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myth (mith) n. an idea that forms part of the beliefs of a group or class but is not founded on fact.
UCSB is known for many things: nationally recognized academic programs, Nobel Prize-winning faculty, dominant ultimate Frisbee teams and an incredible beachfront location. Yet there is one characteristic of our campus that seems to garner more attention than any other: its status as the quintessential “party school.” How did UCSB acquire a national reputation as the University of Casual Sex and Beer (where U Can Study Buzzed)? Much can be attributed to the persistent myths about the school that portray it as a depraved bastion of drunken, promiscuous youths densely packed along the Central Coast. These legends have spread so widely that a large percentage of the public has come to accept them without a second thought. If one questions the validity behind these supposed facts, however, it becomes clear that most contain no truth whatsoever; rather, the myths of UCSB are nothing but Unsubstantiated Claims and Statements of Bullshit.
MYTH ONE: UCSB has the highest STD rate of the nation’s four-year universities.
The epidemic of this myth has spread unimpeded for years, but after much research, a vaccine has been developed that will eliminate this plague on UCSB’s reputation – the facts. The biggest problem with this assertion is the absence of any comparable data; very few universities have conducted public studies on STIs – formerly called STDs, the medical community has adopted “sexually transmitted infection” as the appropriate term, as not all of these ailments are technically diseases – among students, thus making an objective evaluation of the STI statistics for different colleges impossible.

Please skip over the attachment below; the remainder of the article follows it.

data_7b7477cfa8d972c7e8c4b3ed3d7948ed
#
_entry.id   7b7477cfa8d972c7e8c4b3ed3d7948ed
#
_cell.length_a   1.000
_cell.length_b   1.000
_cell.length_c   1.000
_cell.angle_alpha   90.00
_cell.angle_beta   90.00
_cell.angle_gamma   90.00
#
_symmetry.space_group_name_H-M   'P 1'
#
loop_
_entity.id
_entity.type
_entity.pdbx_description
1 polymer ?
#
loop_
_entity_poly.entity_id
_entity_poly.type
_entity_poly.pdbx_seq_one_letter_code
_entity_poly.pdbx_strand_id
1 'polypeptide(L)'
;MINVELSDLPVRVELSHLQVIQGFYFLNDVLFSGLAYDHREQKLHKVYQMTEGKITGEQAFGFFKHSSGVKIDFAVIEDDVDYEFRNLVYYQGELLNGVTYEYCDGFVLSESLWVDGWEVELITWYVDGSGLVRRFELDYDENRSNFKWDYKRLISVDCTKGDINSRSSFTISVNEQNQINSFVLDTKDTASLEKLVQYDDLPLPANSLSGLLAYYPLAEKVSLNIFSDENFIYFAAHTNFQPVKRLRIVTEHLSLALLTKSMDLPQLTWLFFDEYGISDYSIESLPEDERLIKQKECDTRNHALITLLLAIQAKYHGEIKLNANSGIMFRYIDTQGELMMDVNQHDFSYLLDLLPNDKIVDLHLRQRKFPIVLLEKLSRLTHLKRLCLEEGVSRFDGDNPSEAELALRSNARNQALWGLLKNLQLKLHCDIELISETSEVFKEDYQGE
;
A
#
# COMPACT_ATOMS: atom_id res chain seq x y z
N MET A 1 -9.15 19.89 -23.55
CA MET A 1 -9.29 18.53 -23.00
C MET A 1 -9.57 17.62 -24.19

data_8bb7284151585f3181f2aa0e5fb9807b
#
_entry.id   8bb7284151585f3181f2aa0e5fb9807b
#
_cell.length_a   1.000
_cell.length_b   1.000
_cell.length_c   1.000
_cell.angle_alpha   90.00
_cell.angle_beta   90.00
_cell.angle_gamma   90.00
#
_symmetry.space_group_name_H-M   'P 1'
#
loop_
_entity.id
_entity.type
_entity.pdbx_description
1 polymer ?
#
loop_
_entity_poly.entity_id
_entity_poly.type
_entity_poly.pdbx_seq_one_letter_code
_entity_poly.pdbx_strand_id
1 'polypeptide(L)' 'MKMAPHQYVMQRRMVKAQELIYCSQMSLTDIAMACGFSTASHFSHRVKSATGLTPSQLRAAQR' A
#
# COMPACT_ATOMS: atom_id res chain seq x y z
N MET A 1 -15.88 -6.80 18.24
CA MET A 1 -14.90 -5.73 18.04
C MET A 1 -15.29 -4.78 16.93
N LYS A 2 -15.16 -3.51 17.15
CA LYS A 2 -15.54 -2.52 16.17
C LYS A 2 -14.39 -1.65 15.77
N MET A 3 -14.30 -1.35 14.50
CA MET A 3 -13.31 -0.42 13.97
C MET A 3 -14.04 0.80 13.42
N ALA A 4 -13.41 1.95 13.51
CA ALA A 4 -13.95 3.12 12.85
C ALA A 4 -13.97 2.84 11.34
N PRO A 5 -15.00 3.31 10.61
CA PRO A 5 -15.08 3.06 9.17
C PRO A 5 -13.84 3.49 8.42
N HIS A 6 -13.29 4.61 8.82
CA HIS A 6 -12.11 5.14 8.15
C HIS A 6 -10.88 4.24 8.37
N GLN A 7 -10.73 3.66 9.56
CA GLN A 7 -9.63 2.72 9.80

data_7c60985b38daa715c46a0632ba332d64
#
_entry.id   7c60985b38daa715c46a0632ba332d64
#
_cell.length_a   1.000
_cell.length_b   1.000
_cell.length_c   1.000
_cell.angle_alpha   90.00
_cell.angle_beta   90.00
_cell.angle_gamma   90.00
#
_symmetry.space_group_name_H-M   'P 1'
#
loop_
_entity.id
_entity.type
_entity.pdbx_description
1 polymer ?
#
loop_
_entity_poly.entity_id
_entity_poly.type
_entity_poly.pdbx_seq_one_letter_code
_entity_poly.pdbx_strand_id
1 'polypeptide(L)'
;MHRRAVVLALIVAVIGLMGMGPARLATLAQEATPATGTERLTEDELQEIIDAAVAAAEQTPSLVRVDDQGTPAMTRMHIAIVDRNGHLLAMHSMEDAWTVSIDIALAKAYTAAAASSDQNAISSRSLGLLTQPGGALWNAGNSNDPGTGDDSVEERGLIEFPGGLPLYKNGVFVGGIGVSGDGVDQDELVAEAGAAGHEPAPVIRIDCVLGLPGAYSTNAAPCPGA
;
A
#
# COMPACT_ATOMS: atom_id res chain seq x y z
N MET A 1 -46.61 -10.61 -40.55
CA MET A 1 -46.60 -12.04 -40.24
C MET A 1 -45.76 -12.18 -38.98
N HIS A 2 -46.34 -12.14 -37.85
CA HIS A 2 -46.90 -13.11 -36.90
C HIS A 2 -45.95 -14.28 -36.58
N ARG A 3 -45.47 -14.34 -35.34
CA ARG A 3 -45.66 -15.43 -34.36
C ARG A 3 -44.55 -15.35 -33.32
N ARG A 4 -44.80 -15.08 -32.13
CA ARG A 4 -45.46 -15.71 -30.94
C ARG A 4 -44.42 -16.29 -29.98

In universities that have examined the STI trends within their student body, results vary considerably depending on the venue and method in which the information is obtained. The figures from a general survey differ significantly from those taken at a medical clinic, where many participants are already showing potential symptoms of a STI. As a result, any attempt at a comparison between schools faces an apples-and-oranges predicament.
“We certainly do not lead the nation in STIs,” UCSB sociology Professor John Baldwin said. “We’re not even near [the top].”
Baldwin, who with his wife Janice teaches the popular Sociology 152 course in human sexuality, has conducted several studies on STIs among the general population of UCSB students. One such survey in 2002 reported that approximately 6 percent has an STI. This figure is remarkably small compared to national statistics prepared by Robert Crooks and Karla Baur – their results indicate that one in four Americans contract an STI by the age of 21. While numbers fluctuate from one study to another, the difference between UCSB students and the general population is too significant to attribute merely to variance between surveys. Gauchos could not have the highest STI rate among universities, as UCSB’s figures do not even reach the national average.
MYTH TWO: Isla Vista is the most populated square mile west of the Mississippi River.